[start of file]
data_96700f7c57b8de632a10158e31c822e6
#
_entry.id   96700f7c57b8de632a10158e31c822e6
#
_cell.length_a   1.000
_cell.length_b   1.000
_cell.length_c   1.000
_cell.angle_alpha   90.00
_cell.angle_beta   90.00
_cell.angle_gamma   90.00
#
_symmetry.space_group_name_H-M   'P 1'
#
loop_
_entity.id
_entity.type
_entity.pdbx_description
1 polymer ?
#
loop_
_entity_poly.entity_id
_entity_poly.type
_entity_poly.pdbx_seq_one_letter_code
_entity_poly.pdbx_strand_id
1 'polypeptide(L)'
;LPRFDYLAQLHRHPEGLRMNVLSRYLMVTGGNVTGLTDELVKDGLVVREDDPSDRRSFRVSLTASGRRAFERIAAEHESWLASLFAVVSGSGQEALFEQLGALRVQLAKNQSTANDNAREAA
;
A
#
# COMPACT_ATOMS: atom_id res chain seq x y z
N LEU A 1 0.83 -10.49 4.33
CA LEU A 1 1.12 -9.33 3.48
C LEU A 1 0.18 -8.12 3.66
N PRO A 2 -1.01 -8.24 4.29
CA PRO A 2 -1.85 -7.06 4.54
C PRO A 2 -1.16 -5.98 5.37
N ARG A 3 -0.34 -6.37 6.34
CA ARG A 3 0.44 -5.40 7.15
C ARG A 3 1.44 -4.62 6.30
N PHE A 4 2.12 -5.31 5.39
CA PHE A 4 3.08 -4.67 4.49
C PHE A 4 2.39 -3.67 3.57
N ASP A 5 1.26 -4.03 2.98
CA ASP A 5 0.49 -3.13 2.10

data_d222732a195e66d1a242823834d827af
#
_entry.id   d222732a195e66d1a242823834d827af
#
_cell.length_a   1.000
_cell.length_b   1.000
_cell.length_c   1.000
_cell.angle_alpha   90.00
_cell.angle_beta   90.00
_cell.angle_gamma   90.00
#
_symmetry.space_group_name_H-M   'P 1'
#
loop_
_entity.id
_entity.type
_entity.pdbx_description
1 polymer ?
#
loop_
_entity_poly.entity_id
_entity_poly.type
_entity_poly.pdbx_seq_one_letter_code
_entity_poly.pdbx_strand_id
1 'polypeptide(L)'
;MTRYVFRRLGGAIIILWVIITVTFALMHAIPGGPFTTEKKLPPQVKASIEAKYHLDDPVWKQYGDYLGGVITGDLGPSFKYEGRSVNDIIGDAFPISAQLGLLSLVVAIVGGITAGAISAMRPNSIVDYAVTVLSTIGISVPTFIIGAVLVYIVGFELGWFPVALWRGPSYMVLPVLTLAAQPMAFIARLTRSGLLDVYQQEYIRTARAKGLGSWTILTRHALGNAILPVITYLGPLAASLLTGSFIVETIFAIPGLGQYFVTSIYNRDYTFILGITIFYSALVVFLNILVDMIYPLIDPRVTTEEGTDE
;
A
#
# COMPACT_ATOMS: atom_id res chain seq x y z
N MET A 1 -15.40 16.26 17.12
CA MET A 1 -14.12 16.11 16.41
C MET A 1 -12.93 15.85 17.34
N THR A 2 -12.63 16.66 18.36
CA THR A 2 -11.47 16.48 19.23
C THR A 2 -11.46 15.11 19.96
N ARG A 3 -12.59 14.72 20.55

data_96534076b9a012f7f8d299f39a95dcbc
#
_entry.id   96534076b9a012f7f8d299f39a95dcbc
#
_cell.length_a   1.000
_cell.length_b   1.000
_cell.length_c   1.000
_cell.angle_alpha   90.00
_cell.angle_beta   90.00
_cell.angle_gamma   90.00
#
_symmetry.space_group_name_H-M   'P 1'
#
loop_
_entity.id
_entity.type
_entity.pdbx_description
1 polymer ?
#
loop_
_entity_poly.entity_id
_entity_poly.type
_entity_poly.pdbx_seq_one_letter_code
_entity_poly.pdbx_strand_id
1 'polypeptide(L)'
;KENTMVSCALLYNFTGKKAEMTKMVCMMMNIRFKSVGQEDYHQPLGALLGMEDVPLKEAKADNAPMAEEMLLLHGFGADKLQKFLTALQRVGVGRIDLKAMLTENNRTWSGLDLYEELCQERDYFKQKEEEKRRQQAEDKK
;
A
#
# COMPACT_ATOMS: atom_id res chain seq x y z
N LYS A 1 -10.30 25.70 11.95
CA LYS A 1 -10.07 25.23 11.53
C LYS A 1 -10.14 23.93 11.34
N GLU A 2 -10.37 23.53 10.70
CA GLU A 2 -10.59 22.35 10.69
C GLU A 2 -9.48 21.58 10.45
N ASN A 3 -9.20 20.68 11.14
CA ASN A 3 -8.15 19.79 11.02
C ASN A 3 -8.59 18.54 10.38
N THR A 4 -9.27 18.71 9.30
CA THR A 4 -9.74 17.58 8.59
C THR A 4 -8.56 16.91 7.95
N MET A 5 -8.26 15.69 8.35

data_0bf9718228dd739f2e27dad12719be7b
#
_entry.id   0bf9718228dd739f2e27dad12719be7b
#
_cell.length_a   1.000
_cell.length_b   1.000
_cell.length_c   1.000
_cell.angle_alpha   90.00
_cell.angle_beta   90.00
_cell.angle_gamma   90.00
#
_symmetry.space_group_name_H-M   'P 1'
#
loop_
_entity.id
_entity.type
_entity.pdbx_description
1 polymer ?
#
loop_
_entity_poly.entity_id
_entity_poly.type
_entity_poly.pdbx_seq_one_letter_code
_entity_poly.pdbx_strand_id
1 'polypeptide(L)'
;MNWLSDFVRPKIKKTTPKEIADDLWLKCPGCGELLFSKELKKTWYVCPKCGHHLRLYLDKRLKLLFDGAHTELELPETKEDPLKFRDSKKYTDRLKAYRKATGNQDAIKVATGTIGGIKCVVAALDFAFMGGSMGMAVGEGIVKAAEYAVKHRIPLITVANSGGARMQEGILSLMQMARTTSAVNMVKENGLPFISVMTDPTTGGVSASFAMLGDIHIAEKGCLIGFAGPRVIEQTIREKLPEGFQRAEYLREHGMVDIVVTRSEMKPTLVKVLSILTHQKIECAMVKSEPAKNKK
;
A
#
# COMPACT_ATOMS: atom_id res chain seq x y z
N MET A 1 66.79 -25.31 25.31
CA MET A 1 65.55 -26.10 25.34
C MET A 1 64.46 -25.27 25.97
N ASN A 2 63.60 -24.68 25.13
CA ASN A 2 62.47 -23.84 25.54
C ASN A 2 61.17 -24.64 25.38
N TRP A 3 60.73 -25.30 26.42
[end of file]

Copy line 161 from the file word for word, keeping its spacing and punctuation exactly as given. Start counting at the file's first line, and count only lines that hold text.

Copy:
N TRP A 3 60.73 -25.30 26.42